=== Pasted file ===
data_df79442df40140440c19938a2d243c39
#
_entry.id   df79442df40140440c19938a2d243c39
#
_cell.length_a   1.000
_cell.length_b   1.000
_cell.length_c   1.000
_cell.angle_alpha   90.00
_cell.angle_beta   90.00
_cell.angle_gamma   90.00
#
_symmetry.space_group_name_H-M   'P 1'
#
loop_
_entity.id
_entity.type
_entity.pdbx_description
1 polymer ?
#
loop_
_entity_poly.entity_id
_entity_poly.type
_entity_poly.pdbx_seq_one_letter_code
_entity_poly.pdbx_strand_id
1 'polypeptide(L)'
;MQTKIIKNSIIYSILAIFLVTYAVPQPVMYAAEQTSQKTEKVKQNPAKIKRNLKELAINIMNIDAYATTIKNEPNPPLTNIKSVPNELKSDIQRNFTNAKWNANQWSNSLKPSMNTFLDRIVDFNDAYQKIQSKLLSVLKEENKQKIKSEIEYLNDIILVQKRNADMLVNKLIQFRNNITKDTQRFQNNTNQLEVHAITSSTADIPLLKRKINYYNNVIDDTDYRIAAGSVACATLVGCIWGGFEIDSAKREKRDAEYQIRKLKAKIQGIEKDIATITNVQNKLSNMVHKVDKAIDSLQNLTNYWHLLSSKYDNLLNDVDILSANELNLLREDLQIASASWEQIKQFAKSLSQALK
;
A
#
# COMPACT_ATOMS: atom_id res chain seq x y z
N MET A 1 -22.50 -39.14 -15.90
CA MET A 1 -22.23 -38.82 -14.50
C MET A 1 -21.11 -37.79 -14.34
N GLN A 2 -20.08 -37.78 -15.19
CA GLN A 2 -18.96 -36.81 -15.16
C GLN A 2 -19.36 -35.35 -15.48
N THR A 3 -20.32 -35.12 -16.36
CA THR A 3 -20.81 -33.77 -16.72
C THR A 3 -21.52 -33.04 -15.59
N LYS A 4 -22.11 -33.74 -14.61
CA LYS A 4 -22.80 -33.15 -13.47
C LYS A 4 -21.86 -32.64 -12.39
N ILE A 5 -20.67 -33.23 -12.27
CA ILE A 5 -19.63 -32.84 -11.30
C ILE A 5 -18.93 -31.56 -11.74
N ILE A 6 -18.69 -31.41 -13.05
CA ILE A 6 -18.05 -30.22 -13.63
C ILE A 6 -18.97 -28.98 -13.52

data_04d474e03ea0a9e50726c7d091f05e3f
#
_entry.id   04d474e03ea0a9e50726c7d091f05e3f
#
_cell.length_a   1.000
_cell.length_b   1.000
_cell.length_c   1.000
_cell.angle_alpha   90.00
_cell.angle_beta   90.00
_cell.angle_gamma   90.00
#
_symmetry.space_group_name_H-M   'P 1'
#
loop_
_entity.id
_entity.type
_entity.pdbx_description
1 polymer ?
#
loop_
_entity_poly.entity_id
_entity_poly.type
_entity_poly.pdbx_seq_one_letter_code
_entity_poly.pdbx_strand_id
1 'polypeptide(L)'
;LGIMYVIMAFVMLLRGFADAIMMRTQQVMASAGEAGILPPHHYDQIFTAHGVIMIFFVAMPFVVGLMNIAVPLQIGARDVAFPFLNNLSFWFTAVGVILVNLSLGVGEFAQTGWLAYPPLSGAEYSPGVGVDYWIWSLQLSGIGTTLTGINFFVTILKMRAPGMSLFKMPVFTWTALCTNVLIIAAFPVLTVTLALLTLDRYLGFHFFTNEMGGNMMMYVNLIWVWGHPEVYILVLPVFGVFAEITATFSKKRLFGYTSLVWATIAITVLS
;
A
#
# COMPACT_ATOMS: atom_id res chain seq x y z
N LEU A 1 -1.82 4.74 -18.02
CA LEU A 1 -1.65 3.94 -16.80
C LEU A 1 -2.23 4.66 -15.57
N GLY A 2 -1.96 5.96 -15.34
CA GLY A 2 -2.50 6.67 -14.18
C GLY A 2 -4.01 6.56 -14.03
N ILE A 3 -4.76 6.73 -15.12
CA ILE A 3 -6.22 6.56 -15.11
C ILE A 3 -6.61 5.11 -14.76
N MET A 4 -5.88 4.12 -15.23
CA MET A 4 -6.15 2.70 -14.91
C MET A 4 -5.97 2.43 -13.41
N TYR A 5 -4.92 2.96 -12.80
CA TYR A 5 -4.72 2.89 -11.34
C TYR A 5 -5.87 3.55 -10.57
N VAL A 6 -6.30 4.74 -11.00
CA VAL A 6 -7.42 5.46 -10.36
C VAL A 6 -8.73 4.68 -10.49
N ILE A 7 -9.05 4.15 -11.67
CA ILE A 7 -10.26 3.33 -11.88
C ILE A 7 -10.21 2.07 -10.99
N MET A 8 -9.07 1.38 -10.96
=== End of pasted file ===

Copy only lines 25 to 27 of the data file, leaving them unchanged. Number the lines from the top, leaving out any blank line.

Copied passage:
1 'polypeptide(L)'
;MQTKIIKNSIIYSILAIFLVTYAVPQPVMYAAEQTSQKTEKVKQNPAKIKRNLKELAINIMNIDAYATTIKNEPNPPLTNIKSVPNELKSDIQRNFTNAKWNANQWSNSLKPSMNTFLDRIVDFNDAYQKIQSKLLSVLKEENKQKIKSEIEYLNDIILVQKRNADMLVNKLIQFRNNITKDTQRFQNNTNQLEVHAITSSTADIPLLKRKINYYNNVIDDTDYRIAAGSVACATLVGCIWGGFEIDSAKREKRDAEYQIRKLKAKIQGIEKDIATITNVQNKLSNMVHKVDKAIDSLQNLTNYWHLLSSKYDNLLNDVDILSANELNLLREDLQIASASWEQIKQFAKSLSQALK
;